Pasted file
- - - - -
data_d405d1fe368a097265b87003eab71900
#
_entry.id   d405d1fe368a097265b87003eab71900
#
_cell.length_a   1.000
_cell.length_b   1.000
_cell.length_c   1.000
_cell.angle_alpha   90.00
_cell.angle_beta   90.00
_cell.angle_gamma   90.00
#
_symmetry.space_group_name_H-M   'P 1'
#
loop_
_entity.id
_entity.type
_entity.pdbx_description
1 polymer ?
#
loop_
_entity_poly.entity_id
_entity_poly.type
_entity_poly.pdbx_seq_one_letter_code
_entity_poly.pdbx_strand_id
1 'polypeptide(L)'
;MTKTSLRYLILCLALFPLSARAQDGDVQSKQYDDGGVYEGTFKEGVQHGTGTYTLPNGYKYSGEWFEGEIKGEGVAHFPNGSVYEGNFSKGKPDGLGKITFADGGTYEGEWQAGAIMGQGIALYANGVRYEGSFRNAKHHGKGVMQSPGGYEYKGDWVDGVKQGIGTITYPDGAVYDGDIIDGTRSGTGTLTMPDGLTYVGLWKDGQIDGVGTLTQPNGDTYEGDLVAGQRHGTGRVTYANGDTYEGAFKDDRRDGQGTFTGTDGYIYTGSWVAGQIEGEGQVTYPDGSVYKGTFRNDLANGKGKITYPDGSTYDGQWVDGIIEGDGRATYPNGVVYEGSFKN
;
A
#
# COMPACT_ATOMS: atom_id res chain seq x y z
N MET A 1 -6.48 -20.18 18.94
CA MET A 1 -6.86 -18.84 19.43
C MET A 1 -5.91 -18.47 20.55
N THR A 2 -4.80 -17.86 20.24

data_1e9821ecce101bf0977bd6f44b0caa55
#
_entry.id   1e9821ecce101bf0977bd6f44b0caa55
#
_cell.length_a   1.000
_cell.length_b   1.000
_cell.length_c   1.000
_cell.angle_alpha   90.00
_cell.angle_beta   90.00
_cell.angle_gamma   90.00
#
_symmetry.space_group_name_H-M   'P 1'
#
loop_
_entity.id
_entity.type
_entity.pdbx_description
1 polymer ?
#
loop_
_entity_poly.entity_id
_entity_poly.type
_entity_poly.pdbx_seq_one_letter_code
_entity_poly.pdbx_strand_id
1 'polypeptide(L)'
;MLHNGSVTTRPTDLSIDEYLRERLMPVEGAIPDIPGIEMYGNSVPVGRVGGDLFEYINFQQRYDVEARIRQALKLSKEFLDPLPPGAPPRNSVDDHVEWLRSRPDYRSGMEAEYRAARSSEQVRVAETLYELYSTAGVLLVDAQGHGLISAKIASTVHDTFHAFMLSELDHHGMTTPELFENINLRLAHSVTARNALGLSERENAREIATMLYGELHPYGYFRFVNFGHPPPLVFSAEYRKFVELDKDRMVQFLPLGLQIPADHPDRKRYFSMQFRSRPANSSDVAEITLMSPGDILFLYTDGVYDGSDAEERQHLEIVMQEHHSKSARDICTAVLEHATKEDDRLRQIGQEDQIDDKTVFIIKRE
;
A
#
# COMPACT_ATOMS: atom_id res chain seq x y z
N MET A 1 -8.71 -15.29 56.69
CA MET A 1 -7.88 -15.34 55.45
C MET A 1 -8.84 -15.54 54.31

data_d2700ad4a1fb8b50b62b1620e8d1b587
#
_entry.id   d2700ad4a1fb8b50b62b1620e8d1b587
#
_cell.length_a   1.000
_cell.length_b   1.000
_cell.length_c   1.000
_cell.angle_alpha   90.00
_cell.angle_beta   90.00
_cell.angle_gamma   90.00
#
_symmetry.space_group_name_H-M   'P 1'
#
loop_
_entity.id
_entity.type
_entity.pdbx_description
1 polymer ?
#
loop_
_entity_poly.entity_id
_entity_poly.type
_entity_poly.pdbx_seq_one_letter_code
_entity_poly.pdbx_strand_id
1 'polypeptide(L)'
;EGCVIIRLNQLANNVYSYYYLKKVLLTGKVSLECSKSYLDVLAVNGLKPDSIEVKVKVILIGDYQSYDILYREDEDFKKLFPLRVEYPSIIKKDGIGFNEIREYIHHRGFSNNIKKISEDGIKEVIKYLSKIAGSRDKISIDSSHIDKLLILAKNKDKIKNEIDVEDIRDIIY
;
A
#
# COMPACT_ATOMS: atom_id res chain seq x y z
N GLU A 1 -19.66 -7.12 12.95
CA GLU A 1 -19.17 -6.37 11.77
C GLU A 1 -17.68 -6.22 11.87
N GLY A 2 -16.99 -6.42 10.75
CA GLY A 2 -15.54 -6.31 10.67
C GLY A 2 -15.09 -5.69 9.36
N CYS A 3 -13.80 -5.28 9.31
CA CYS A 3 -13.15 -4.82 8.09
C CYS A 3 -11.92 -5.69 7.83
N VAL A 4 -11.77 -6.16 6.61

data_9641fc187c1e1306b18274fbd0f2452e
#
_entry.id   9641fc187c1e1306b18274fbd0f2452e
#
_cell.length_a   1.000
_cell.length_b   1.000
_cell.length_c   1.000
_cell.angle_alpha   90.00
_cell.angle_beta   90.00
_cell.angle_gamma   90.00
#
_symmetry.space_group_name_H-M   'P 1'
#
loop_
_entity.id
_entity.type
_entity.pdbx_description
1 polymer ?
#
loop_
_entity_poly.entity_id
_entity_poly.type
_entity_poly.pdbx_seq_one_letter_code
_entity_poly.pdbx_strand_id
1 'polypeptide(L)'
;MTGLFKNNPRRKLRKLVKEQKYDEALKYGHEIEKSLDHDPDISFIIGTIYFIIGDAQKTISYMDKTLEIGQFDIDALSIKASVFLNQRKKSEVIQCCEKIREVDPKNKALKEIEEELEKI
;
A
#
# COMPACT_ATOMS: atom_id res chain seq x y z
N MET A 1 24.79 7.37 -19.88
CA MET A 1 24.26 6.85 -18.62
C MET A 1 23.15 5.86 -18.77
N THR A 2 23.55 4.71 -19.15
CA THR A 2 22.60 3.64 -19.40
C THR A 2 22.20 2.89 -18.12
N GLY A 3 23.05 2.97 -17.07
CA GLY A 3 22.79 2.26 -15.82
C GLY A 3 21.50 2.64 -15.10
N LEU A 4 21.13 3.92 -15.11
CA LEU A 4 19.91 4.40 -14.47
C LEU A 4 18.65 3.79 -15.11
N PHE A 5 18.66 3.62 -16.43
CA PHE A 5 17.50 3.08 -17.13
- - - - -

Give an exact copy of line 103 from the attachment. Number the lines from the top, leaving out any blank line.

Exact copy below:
C GLY A 2 -15.09 -5.69 9.36